Hold on to your bonnets for this one, as the world’s first plant-eating shark has just been discovered and its name is the bonnethead shark.
Smaller cousins of the hammerhead shark, bonnetheads had been spotted munching on seagrass in the past, in addition to crustaceans and other shellfish, but marine biologists had always assumed the veggie mouthfuls were purely accidental, reports the New Scientist.
However, a recent study into the animals’ diet revealed that bonnetheads are actually the first omnivorous shark species to ever be identified. In fact, it turns out that up to 62 percent of their diet is made up of seagrass, from which they absorb a great deal of nutrients, notes the Smithsonian website.
The discovery was made by a team of scientists led by ecologist and evolutionary biologist Samantha Leigh of the University of California, Irvine, who tracked down five bonnethead sharks and investigated their digestion. The researchers monitored the bonnetheads for a period of three weeks, during which time they fed the sharks a diet of 90 percent seagrass and 10 percent squid.
For the purpose of this study, the seagrass was grown in special conditions that involved water sprinkled with sodium bicarbonate powder. This created a unique carbon isotope signature, which the team traced through the sharks’ digestive system to see if the vegetation had been assimilated at all and had any nutritional value for these animals, previously considered to be strictly carnivorous.
The research uncovered that bonnetheads, scientifically known as Sphyrna tiburo, have a real stomach for greens, as Phys.org puts it, and possess special digestive enzymes that allow them to break down seagrass and digest more than half of its organic material.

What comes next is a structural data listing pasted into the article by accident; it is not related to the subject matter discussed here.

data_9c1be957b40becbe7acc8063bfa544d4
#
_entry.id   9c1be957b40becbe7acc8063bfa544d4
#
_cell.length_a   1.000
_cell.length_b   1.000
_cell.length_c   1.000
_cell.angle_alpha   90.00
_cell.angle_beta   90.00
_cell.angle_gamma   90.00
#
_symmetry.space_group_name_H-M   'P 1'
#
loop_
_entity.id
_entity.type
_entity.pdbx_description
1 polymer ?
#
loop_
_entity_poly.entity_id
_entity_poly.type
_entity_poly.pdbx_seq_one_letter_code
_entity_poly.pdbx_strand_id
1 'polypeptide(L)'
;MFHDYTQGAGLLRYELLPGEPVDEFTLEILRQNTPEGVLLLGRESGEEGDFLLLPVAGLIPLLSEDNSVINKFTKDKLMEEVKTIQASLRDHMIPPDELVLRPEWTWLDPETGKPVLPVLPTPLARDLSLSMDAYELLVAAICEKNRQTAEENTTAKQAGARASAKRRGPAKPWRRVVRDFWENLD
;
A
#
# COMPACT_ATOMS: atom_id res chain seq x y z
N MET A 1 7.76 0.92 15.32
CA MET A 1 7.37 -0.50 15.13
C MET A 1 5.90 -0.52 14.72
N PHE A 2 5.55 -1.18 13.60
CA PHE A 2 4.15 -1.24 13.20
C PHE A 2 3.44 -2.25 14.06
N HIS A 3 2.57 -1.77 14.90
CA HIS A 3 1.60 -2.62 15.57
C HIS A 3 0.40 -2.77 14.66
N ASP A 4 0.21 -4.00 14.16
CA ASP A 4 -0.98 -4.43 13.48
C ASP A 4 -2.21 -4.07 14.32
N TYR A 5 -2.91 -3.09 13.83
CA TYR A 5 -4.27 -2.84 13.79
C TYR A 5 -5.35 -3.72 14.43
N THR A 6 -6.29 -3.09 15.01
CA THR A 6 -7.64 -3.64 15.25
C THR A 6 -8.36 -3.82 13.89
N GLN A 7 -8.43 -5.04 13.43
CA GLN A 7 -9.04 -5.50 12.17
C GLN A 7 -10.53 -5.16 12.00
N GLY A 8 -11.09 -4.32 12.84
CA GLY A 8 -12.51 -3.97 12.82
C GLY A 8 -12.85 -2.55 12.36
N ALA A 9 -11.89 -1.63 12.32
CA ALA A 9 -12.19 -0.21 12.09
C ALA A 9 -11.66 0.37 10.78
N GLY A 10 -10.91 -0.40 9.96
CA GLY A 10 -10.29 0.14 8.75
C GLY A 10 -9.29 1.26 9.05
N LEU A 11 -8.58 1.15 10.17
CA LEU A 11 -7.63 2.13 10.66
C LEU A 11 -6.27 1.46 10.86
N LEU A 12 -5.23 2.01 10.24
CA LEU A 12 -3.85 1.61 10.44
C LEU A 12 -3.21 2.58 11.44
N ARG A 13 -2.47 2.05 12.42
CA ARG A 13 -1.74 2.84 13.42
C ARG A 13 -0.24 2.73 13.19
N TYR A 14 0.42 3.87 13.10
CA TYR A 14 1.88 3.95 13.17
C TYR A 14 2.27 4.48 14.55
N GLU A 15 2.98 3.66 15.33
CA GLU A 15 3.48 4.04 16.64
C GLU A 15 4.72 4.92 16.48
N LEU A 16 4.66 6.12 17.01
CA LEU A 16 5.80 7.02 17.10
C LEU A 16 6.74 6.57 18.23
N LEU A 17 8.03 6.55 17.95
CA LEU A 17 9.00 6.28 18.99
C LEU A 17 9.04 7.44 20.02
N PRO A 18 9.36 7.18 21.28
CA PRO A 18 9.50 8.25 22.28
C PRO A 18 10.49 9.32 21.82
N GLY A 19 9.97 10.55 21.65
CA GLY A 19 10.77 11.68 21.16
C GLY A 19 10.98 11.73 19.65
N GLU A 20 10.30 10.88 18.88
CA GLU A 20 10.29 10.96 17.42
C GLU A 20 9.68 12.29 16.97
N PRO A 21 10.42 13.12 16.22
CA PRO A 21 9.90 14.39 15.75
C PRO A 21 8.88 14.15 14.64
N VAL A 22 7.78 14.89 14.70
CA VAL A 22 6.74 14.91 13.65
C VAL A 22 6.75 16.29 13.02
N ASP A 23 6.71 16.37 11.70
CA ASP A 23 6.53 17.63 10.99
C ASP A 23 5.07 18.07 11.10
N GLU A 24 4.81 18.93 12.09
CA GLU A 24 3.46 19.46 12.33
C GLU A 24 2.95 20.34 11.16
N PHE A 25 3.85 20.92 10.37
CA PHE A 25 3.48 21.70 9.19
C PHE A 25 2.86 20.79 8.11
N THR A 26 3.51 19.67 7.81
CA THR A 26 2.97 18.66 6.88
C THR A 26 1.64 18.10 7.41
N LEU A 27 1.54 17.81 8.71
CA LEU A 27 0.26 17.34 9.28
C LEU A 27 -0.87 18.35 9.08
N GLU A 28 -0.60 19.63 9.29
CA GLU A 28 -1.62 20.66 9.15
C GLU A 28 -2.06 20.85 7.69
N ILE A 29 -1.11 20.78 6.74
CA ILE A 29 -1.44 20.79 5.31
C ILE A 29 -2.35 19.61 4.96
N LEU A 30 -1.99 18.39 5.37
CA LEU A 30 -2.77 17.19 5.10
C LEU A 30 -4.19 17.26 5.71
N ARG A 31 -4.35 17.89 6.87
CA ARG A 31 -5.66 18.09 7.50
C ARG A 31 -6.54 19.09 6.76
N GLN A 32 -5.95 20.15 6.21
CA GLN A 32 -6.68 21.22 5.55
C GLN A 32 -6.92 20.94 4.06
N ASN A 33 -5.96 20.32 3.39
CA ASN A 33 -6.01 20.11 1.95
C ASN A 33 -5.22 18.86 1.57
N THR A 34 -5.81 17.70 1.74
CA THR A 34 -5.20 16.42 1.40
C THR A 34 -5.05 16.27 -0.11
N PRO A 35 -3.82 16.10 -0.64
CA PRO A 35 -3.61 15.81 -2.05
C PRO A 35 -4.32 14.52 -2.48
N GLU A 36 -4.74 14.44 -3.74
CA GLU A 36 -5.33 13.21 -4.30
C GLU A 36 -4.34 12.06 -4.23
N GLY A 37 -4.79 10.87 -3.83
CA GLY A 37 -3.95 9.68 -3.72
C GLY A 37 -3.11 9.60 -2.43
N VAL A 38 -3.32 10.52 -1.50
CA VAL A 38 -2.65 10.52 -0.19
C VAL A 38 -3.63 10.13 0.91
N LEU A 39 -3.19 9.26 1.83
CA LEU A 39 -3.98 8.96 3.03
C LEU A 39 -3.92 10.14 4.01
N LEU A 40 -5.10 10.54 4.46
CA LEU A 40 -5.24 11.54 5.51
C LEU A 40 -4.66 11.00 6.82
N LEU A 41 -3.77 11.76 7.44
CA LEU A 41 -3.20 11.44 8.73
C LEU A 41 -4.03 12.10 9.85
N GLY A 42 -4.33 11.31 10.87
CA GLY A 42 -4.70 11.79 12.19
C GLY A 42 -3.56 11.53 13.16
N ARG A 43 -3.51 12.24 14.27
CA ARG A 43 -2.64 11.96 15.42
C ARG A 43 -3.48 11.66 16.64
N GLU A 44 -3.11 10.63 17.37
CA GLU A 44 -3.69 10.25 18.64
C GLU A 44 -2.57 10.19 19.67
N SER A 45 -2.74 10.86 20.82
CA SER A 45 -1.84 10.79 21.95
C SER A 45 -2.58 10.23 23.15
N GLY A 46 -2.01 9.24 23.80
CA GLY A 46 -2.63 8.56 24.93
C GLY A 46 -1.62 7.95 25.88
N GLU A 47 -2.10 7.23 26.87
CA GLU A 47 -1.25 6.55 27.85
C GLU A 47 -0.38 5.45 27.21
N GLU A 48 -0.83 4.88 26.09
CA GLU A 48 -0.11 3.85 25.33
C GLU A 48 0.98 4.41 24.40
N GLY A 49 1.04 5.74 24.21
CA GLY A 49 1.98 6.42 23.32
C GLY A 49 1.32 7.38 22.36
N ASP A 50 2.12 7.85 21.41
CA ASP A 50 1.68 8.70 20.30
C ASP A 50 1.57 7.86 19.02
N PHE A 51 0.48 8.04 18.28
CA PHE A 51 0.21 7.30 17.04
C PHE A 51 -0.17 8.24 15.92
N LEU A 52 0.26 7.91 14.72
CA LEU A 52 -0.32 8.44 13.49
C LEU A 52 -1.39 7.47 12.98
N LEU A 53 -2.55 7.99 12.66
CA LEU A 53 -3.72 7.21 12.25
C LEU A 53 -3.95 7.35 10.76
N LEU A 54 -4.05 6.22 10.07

“Until now, most people thought that seagrass consumption was incidental when these sharks were hunting for crabs, etc. that live in the seagrass beds,” Leigh said in a statement.
Yet, it would appear that “bonnethead sharks are not only consuming copious amount of seagrass, but they are actually capable of digesting and assimilating seagrass nutrients, making them clear omnivores,” the researchers concluded.
Their experiment showed that, unlike other known carnivores which can’t digest plants efficiently, these sharks have highly acidic stomachs. This makes them as proficient at digesting plant matter as young green sea turtles, a reptile species that starts out as omnivorous and switches to a fully vegetarian diet in adulthood.
According to Leigh, this discovery has come as a big surprise.
“Bonnetheads have a digestive system that is very similar to other closely-related species that are definitely strictly carnivorous, so the fact that they are acting like omnivores is truly remarkable!”
The team argues that these sharks are thriving on seagrass. The five bonnethead sharks studied by the researchers actually gained weight while on a predominantly vegetarian diet and even built up their overall health, as shown by the seagrass carbon isotope found in their blood and liver. Their findings are published in the journal Proceedings of the Royal Society B.
One more mystery remains to be solved, namely finding out when the bonnetheads first took up the habit of chomping down on plants. This detail is particularly intriguing considering that their shark ancestors were seemingly 100 percent carnivores, notes Phys.org.